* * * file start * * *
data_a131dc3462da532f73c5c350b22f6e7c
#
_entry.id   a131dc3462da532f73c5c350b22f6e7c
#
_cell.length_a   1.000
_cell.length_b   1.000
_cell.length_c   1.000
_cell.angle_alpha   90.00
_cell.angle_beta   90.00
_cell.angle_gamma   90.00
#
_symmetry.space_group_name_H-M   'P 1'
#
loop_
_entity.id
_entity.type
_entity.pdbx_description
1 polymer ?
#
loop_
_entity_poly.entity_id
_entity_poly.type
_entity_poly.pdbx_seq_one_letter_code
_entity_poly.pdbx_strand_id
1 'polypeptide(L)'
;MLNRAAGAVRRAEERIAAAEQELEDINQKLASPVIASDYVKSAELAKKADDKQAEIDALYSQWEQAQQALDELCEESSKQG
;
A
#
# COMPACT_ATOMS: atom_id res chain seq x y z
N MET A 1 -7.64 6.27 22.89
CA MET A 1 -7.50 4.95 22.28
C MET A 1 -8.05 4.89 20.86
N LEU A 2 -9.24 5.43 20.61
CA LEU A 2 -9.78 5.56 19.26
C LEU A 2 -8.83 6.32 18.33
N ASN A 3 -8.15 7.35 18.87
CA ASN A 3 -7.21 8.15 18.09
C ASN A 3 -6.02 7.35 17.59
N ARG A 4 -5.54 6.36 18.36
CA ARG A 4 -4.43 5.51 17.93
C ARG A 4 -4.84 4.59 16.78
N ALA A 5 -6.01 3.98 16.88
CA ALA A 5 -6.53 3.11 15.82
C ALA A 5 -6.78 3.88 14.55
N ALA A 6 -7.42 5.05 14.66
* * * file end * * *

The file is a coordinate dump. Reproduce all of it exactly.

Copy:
data_a131dc3462da532f73c5c350b22f6e7c
#
_entry.id   a131dc3462da532f73c5c350b22f6e7c
#
_cell.length_a   1.000
_cell.length_b   1.000
_cell.length_c   1.000
_cell.angle_alpha   90.00
_cell.angle_beta   90.00
_cell.angle_gamma   90.00
#
_symmetry.space_group_name_H-M   'P 1'
#
loop_
_entity.id
_entity.type
_entity.pdbx_description
1 polymer ?
#
loop_
_entity_poly.entity_id
_entity_poly.type
_entity_poly.pdbx_seq_one_letter_code
_entity_poly.pdbx_strand_id
1 'polypeptide(L)'
;MLNRAAGAVRRAEERIAAAEQELEDINQKLASPVIASDYVKSAELAKKADDKQAEIDALYSQWEQAQQALDELCEESSKQG
;
A
#
# COMPACT_ATOMS: atom_id res chain seq x y z
N MET A 1 -7.64 6.27 22.89
CA MET A 1 -7.50 4.95 22.28
C MET A 1 -8.05 4.89 20.86
N LEU A 2 -9.24 5.43 20.61
CA LEU A 2 -9.78 5.56 19.26
C LEU A 2 -8.83 6.32 18.33
N ASN A 3 -8.15 7.35 18.87
CA ASN A 3 -7.21 8.15 18.09
C ASN A 3 -6.02 7.35 17.59
N ARG A 4 -5.54 6.36 18.36
CA ARG A 4 -4.43 5.51 17.93
C ARG A 4 -4.84 4.59 16.78
N ALA A 5 -6.01 3.98 16.88
CA ALA A 5 -6.53 3.11 15.82
C ALA A 5 -6.78 3.88 14.55
N ALA A 6 -7.42 5.05 14.66